When my dad asked me what I was planning to do during the summer holidays I simply shrugged, knowing that ‘be on the internet’ wasn’t an answer he wanted to hear. I wasn’t expecting him to suggest I go to Japan. I didn’t believe him. I hadn’t stopped to think that it would be possible for me to actually go to Japan so soon in my life; it was a dream I had been looking forward to for years. I had always looked at it from a hypothetical point of view, thinking that one day I would go, planning imaginary trips and thinking about myself there in some future. And suddenly that one day was today.
It took me a week to process what that really meant, but after that there was no getting the idea out of my head. I was going to Japan. I had been saving money since I was twelve, so I had enough for a trip. I was going to Japan. The idea was presented to me at the end of April and I knew I couldn’t leave school, I’d have to go in July or August.
I’d only ever travelled alone once before, when I was a kid. The airport staff gave me a sticker and assigned me a guide that would walk me through the airport and to the plane, making sure I got to my destination safely. I wasn’t a kid anymore and I’d be receiving no sticker. I was going to have to deal with everything by myself from the moment my parents waved me goodbye until I got back. As a 19 year old I knew how to cook and wash my clothes and walk around a city on my own, so I didn’t really have any worries about solo travel, but everyone else in my family figured it was a big step towards “independent life”.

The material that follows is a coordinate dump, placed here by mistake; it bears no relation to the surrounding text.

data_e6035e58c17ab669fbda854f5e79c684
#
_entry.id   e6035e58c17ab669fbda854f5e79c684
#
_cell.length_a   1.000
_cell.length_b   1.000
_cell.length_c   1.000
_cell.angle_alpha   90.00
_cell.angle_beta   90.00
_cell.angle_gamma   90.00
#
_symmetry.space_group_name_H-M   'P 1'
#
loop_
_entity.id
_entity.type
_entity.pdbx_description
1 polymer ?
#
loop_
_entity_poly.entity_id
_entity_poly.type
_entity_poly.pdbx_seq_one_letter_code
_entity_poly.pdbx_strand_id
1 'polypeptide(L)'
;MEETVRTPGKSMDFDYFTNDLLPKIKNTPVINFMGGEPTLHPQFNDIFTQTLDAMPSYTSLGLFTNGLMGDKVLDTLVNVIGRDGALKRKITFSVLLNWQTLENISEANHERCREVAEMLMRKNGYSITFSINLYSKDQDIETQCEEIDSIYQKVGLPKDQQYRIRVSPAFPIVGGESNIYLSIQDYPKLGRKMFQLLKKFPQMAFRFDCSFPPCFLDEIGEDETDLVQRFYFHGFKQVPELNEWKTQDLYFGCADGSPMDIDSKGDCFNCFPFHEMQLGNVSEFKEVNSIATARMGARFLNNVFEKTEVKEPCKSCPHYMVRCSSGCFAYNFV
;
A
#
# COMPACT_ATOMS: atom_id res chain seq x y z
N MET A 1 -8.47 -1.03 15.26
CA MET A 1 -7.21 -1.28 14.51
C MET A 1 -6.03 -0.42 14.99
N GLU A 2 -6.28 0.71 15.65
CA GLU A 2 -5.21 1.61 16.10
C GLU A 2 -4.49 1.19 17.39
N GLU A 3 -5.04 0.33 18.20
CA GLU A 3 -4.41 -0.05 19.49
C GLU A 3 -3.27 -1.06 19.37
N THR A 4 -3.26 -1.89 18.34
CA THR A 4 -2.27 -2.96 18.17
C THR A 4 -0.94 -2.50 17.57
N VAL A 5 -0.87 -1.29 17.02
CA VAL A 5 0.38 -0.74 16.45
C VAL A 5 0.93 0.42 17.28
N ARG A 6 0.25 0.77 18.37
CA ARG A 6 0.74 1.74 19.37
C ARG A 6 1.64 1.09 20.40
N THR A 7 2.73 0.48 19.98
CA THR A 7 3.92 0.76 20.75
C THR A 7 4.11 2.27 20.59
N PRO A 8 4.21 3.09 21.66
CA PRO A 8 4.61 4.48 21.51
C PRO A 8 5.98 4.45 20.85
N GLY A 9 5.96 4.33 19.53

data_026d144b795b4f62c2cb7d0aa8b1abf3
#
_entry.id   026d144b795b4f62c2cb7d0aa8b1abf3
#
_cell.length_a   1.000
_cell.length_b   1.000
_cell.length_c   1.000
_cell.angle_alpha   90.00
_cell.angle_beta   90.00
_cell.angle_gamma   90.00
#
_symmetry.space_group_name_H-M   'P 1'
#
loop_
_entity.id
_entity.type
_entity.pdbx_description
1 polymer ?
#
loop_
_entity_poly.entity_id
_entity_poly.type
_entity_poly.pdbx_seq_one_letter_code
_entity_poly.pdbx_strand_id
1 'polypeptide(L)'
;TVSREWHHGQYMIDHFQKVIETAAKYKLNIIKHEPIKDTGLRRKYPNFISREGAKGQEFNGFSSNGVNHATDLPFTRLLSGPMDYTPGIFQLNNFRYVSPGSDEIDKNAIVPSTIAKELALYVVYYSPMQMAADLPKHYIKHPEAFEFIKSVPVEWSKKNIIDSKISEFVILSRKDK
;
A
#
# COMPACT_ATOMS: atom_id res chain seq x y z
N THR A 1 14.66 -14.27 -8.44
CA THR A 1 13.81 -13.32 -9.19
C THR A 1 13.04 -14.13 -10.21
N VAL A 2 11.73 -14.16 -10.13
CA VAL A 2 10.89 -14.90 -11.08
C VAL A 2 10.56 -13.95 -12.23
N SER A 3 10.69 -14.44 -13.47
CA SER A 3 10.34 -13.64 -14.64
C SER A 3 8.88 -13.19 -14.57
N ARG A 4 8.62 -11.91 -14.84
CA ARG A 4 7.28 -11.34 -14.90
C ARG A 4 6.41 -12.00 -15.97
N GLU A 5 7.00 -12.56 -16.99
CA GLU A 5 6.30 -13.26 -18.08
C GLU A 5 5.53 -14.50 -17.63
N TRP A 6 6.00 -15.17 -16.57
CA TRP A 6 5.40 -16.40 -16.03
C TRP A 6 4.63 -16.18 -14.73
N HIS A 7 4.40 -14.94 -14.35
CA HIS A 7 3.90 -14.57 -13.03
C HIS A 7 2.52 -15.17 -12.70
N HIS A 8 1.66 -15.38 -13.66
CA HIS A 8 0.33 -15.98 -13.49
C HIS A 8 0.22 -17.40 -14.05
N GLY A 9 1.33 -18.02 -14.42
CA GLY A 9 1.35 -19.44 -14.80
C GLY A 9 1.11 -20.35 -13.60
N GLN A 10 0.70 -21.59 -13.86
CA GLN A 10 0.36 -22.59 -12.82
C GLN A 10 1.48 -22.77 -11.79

My planning began. The first step consisted in figuring out how long I would be there, what cities and towns I wanted to visit, where I was going to stay. I quickly settled for a two week stay in only Tokyo, I didn’t have money for more time, I didn’t want to deal with long-distance travelling inside Japan on my first trip and there was plenty for me to do in the capital alone.
My interest for Japan awakened when I was eleven years old, and when my grandma gave me a map of Japan for my birthday I quickly put it up on my bedroom wall. Ever since then I’ve been pinning down all the places I want to travel to. When I ran out of pins I started writing them down but kept losing the pieces of paper. Since then I’ve transferred the data to Google Maps. I didn’t need ideas or help figuring out what places I wanted to visit, I was going to see everything.
Organising my trip to Japan was all about choosing which places I thought I needed to visit, the ones I could never forgive myself for if I skipped them. Eventually, this was my final itinerary:
I didn’t manage to go to all the places on my itinerary.